Since late 2018, the Bank of England has refused to repatriate 31 tons of gold belonging to the Venezuelan Central Bank that had been deposited in its vaults.
The May 14 claim, filed in a London commercial court, seeks to force the UK Central Bank to return an estimated US $1 billion worth of Venezuelan gold.
The Venezuelan government would then sell the gold and transfer the proceeds to the United Nations Development Programme in order to buy food, medicines and healthcare equipment, according to Reuters.
Venezuela has been one of the countries least affected by COVID-19 in the region. However, recent days have seen a spike in cases, most of them returning Venezuelan migrants. The country’s authorities announced 131 and 75 new cases on Tuesday and Wednesday, respectively, over 85 percent of them “imported” from Brazil, Colombia and Ecuador, taking the total to 824, with 10 deaths so far.
The lawsuit follows an April request that the Bank of England itself sell part of the reserves and send the funds to the United Nations to help the country battle the pandemic.
Following the self-proclamation of Juan Guaido as “interim president” in January 2019 and his recognition by Washington and several allies, the Venezuelan government has seen a host of other state assets abroad blocked, including bank accounts and US-based oil subsidiary CITGO.
The subsidiary of state oil company PDVSA, valued at around $8 billion, was the subject of legal battles before US courts granted control to an ad-hoc board named by Guaido. CITGO is now at risk of being seized after the US Supreme Court refused to hear an appeal in a case involving Canadian mining corporation Crystallex.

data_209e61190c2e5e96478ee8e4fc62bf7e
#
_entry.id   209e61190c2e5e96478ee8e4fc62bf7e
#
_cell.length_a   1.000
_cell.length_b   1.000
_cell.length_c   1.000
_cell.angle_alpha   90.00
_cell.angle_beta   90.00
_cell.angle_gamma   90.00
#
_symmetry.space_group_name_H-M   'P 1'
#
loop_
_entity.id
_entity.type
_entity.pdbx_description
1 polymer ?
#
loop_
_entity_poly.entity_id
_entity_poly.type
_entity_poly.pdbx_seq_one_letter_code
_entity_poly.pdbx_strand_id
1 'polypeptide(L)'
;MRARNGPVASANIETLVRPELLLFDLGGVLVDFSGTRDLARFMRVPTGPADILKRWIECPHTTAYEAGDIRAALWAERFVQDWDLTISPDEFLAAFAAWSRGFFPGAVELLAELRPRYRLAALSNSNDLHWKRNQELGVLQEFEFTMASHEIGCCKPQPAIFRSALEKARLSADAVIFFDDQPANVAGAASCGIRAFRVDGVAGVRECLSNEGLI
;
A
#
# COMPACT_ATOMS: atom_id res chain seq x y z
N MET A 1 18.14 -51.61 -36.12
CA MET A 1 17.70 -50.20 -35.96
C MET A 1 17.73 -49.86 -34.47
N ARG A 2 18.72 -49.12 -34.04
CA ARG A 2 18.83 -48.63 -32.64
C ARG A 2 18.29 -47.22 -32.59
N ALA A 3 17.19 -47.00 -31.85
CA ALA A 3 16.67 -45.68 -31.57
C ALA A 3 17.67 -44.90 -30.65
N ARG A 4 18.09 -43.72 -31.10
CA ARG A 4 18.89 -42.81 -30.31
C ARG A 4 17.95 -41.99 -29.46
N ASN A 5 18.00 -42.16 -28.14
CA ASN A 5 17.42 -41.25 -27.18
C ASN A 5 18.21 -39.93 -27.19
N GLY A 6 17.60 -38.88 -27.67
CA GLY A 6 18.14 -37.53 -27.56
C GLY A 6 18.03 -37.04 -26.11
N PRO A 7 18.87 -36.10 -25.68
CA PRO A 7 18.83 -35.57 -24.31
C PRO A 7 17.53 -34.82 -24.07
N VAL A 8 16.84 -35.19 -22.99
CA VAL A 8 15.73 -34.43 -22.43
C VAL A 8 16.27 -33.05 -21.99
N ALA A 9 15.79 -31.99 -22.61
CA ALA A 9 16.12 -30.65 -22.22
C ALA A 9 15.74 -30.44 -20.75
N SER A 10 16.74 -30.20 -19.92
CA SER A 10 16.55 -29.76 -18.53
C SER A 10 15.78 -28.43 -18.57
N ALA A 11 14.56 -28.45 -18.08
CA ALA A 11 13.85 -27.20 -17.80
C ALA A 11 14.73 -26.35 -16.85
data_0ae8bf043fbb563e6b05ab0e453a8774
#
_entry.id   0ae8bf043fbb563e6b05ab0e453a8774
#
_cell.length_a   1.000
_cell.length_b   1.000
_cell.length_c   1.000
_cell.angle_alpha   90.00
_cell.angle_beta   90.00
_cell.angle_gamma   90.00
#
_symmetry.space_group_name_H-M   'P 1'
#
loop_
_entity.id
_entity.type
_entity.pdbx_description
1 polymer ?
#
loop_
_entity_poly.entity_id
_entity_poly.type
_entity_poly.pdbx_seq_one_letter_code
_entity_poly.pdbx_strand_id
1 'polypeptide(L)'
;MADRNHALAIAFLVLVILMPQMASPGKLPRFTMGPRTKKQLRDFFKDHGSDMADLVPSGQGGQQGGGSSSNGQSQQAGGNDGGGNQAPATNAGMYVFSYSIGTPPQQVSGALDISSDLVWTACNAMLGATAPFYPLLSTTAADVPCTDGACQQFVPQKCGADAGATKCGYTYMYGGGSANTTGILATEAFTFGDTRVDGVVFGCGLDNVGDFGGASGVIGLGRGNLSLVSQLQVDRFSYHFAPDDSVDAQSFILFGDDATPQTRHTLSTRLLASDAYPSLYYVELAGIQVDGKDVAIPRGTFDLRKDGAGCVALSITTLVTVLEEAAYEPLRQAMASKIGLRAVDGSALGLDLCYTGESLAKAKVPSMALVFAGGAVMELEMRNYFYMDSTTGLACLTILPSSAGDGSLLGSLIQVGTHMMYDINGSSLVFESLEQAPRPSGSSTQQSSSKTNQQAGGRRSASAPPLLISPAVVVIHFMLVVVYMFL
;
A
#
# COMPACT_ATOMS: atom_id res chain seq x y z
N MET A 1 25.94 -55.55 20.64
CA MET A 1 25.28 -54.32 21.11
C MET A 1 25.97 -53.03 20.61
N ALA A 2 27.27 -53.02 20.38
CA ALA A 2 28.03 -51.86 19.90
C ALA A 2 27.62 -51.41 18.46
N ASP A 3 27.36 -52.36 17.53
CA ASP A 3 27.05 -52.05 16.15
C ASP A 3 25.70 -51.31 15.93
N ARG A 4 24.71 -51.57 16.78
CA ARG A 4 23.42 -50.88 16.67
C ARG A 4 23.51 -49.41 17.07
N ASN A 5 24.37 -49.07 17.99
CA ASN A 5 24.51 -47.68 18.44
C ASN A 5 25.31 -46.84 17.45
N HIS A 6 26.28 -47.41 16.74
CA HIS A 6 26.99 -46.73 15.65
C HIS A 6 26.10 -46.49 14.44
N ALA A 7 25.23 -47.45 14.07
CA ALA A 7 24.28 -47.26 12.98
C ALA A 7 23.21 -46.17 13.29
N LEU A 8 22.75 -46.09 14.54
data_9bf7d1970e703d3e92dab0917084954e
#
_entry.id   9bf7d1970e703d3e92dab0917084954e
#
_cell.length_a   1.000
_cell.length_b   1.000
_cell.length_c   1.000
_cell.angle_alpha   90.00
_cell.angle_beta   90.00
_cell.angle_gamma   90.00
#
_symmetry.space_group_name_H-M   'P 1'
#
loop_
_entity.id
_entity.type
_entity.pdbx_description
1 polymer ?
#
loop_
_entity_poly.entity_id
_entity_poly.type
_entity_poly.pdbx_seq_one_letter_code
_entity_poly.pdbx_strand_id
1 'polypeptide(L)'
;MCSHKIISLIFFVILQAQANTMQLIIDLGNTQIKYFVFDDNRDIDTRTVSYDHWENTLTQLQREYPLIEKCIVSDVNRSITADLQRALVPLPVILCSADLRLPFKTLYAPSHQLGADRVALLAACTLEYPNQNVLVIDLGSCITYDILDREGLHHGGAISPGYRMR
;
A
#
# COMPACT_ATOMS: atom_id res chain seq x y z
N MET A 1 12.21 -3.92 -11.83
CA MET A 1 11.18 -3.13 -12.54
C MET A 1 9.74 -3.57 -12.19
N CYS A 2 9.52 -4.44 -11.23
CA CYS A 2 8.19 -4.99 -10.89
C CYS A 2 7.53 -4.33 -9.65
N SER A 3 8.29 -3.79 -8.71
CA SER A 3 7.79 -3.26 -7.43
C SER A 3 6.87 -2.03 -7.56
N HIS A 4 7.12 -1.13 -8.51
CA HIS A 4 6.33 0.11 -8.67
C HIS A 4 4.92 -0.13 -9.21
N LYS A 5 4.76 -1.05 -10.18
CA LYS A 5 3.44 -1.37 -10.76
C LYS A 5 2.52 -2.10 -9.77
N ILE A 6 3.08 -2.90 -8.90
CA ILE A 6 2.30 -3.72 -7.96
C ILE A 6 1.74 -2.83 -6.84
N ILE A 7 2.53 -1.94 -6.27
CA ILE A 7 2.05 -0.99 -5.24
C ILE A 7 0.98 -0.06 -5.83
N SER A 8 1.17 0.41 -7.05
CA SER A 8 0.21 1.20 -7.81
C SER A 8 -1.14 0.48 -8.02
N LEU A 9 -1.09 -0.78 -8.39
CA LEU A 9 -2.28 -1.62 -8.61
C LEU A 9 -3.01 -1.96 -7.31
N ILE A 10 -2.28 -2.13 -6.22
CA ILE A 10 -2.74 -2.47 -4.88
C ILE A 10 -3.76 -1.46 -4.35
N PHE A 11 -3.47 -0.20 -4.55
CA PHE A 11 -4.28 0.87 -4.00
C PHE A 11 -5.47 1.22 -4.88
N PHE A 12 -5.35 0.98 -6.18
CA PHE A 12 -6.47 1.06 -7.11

The decision upholds a 2019 ruling by the third US Circuit Court of Appeals allowing Crystallex to seize Citgo shares as a way of collecting on a $1.4 billion payment owed by the Caribbean nation. The compensation for a 2008 nationalization of Las Cristinas gold mine under the government of Hugo Chavez was awarded by the World Bank’s international arbitration tribunal.
Crystallex’s right to seize CITGO shares had been the subject of several appeals and counter-appeals, while US financial sanctions have blocked Caracas from making payments to the Canadian firm as part of a possible settlement.
However, Crystallex will face further legal hurdles in laying hands on the shares. Last November, the Treasury Department decreed that claimants against Venezuela require a special permission before seizing assets.
The CITGO shares are likewise imperiled by ConocoPhillips, with the Texas-based oil multinational looking to collect on a $2 billion indemnization awarded by the International Chamber of Commerce over the 2007 expropriation of the company’s assets in Venezuela.
Additionally, 51 percent of CITGO was pledged as collateral for PDVSA’s 2020 bond. After a $900 million payment was missed in November, the Trump Administration moved to block transactions involving the bond or the attached CITGO shares until July.
The US Treasury Department has imposed successive rounds of punishing sanctions against the South American nation in recent years. Following the first financial sanctions in 2017, the US imposed an oil embargo in January 2019 which was later expanded to a blanket ban on all dealings with Venezuelan state entities.
Edited by Lucas Koerner from Santiago de Chile.